Robotics interns achieve greater success in life when failure is part of the process.
October 30, 2019
Robotics is the perfect blend of mechanical and electrical engineering that’s connected through math and programming. It is both very hands-on and yet highly theoretical and technical. So, by teaching robotics, we can cover what I see as a true all-encompassing engineering experience. We cover industry skills like CAD and programming and academic subjects like algebra, geometry trigonometry, physic, calculus. We teach tangible skills like assembly, design, testing, and debugging.
And most of all, we teach soft skills. The kind students can apply to every aspect of their learning and growing experience, such as teamwork, experimentation, communications, organization, and planning.
Teaching students patience and persistence
We find that different students gravitate to different realms of robotics. Some are highly mathematical, while others want to get their hands dirty. Some like to focus on the larger picture while others enjoy narrowing their work to a very specific design problem. Regardless of their interest, we want to make sure that robotics teaches them that the concepts and tasks that they thought were too hard or too complicated, are easily within their reach — if they take it one step at a time and never give up.
And this is what I believe drives students to our robotics program. We provide them with an opportunity to succeed in an environment where failure is part of the process, and success comes from incremental growth year after year. Seniors in high school who started in our robotics program as freshman look back and are amazed at how far they have come, and how much they have done.
Personally, our robotics program has been an opportunity for me to learn, explore, and give back to the community. It allows me to find and develop the hidden talent in our community and bring them into my engineering team. Our internship program at Conceptual Innovations specifically pulls students from our robotics program. I believe there is no better interview process than working hand in hand with these students to understand their strengths and weaknesses and help shape how they can fit into the larger picture at Conceptual.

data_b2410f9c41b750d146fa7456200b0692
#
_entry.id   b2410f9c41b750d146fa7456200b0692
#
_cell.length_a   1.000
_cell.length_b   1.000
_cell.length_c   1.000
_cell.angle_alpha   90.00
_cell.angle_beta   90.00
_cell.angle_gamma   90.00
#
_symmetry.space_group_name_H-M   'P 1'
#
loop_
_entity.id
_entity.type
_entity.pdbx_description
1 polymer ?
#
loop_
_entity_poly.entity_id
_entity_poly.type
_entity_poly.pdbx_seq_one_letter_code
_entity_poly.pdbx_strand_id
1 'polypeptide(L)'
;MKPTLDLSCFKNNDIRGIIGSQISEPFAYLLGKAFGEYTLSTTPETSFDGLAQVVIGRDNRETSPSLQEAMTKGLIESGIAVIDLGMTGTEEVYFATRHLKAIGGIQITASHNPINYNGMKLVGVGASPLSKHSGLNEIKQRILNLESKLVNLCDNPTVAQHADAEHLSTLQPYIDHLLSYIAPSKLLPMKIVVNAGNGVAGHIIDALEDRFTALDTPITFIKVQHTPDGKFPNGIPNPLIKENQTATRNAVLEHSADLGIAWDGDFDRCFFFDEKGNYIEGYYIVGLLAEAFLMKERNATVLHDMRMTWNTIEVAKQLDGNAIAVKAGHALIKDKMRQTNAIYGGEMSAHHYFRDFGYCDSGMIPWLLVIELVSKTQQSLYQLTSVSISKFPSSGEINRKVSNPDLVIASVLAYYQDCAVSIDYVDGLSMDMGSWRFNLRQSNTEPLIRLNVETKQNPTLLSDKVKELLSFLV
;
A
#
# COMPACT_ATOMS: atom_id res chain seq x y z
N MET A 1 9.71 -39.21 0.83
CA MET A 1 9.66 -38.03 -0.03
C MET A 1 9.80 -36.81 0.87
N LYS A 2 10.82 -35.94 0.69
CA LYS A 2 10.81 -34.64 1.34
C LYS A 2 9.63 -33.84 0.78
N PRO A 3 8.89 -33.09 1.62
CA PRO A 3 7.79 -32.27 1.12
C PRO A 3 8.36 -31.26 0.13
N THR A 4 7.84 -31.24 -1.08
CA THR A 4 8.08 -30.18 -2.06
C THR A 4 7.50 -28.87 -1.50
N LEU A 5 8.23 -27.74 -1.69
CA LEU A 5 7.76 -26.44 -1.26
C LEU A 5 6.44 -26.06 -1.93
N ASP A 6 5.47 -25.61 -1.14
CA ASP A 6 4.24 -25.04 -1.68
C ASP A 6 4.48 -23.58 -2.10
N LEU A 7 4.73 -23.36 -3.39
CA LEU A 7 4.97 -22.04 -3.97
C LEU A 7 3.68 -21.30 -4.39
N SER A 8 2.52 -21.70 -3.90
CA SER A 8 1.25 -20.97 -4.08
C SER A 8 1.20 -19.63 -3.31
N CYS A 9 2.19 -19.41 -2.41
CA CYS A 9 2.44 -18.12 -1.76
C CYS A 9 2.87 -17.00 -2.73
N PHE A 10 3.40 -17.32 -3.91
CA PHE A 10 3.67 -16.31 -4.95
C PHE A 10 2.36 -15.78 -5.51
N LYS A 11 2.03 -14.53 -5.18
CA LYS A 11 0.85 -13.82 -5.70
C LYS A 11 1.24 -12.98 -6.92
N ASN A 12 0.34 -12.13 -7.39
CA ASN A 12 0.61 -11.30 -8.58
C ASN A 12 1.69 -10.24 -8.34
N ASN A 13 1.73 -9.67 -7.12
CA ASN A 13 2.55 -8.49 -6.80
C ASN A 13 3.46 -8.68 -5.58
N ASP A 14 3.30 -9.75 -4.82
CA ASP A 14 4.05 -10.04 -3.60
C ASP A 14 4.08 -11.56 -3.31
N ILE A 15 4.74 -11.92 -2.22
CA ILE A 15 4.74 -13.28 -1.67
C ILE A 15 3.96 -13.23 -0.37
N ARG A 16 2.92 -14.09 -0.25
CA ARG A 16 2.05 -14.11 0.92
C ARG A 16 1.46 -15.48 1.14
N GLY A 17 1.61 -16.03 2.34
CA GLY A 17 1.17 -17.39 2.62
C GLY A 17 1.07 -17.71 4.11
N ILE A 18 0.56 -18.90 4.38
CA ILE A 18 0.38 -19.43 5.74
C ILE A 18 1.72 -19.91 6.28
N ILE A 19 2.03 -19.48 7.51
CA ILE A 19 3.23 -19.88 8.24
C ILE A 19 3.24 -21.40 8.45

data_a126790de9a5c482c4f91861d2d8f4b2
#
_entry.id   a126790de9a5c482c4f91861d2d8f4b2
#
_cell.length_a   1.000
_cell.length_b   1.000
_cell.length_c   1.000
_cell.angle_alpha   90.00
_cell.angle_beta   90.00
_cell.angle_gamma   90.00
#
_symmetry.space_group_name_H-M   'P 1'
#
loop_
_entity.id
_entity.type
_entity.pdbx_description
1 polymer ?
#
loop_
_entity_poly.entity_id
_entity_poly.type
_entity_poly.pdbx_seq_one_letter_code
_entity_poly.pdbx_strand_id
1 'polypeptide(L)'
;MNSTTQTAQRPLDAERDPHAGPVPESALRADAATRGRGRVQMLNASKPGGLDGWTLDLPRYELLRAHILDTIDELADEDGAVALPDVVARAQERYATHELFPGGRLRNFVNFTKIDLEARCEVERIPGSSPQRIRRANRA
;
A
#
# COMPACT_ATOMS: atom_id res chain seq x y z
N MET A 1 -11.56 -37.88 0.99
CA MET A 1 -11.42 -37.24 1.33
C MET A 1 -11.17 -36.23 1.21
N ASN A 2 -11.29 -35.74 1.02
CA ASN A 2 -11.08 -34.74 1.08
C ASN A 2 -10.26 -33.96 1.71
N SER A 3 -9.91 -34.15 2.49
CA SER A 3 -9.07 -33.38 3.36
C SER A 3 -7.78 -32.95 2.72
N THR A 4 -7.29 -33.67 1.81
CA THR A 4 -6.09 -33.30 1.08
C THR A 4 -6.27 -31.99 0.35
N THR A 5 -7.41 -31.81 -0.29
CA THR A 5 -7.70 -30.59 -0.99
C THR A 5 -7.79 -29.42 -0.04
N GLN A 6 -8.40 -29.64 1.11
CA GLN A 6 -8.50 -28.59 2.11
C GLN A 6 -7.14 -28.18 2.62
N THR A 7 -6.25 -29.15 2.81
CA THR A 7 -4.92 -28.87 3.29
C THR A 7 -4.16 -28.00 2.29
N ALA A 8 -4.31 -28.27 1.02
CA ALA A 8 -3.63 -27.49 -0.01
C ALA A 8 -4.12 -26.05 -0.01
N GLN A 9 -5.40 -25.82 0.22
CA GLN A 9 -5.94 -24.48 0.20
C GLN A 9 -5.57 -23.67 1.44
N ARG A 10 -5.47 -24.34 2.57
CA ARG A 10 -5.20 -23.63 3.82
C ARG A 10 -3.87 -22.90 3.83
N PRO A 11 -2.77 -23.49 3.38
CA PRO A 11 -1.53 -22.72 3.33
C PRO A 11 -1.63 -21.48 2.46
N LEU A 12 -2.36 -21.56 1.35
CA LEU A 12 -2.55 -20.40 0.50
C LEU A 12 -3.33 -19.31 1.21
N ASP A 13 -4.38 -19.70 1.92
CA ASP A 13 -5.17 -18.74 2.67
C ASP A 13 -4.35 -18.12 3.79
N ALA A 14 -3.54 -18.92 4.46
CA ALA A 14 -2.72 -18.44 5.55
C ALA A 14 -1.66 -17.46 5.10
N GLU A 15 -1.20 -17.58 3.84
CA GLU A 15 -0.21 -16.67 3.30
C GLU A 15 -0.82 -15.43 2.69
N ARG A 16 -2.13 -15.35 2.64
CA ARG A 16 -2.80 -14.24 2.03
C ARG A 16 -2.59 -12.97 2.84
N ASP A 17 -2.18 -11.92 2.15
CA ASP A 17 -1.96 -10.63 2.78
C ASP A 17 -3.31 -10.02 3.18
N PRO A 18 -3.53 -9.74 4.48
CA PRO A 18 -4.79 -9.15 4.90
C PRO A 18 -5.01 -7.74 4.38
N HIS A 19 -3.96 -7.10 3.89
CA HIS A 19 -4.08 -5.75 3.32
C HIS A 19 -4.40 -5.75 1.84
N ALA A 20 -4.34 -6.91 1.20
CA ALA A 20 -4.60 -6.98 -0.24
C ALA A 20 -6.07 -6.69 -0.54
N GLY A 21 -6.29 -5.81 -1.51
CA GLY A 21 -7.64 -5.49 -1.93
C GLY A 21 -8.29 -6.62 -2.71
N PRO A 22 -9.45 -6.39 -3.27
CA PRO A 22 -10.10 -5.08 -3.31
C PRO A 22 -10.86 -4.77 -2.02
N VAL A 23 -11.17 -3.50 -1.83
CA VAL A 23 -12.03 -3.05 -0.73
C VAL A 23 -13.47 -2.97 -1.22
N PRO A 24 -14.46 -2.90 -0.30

Interns are a crucial part of the R&D process
Bringing interns into Conceptual has also helped me keep the engineering department nimble and creative. Because of the training robotics interns receive on the team, they are immediately productive and useful. They bring with them a can-do mentality that is crucial for product development. Our robotics program has helped Conceptual develop key technologies and robotics products for Boeing, NASA, and BAE, to name a few.
Moving much of Conceptual Innovation’s engineering capabilities into INNOVATE Albion, our new Robotics Center in downtown Albion, is simply the next and necessary step in our evolution as both a teaching organization and as a product manufacturing company. INNOVATE Albion provides us with the room to grow. It also allows Conceptual to extend our robotics program to neighboring communities. In turn, this will enable us to find and train new talent, which I believe is essential in growing our business.
The goal for INNOVATE Albion is to develop partnerships with our surrounding K-12 schools. Our hope is that INNOVATE Albion becomes an extension of the classroom learning environment. Lessons taught at schools are reinforced and made tangible when students can apply what they learn on actual hardware. INNOVATE Albion is developing a curriculum that teaches STEM through hands-on application and competitive exercises. INNOVATE Albion also serves as a hub where teachers and mentors interested in teaching STEM can gather, exchange ideas, and support each other’s work.
This is our 5th year supporting robotics in our community. We are proud of the work we have accomplished, thankful for the students and teachers we have developed a relationship with and always welcoming others passionate about teaching science and math to join us on our journey.
Dr. Elmer Lee, Ph.D.
Head of Exploration